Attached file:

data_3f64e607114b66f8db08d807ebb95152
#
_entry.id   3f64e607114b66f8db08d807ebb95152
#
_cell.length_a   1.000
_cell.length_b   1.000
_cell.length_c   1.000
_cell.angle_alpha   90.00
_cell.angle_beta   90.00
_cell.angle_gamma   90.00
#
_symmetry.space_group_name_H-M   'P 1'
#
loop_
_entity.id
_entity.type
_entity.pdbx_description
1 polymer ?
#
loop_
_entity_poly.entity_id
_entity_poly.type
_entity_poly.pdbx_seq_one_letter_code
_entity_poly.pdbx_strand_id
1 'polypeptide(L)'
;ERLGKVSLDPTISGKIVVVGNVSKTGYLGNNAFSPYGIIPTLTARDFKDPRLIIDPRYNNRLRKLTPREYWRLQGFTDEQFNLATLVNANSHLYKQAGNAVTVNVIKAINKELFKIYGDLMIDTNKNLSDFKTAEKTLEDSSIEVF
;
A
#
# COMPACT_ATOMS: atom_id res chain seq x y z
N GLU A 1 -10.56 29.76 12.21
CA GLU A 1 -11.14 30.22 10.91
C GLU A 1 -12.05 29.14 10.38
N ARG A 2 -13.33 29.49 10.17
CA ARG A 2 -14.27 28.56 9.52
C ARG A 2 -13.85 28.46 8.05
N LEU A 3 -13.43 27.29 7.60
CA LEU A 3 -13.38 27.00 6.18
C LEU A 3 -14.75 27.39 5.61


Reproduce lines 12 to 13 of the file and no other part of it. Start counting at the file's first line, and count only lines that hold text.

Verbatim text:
_symmetry.space_group_name_H-M   'P 1'
#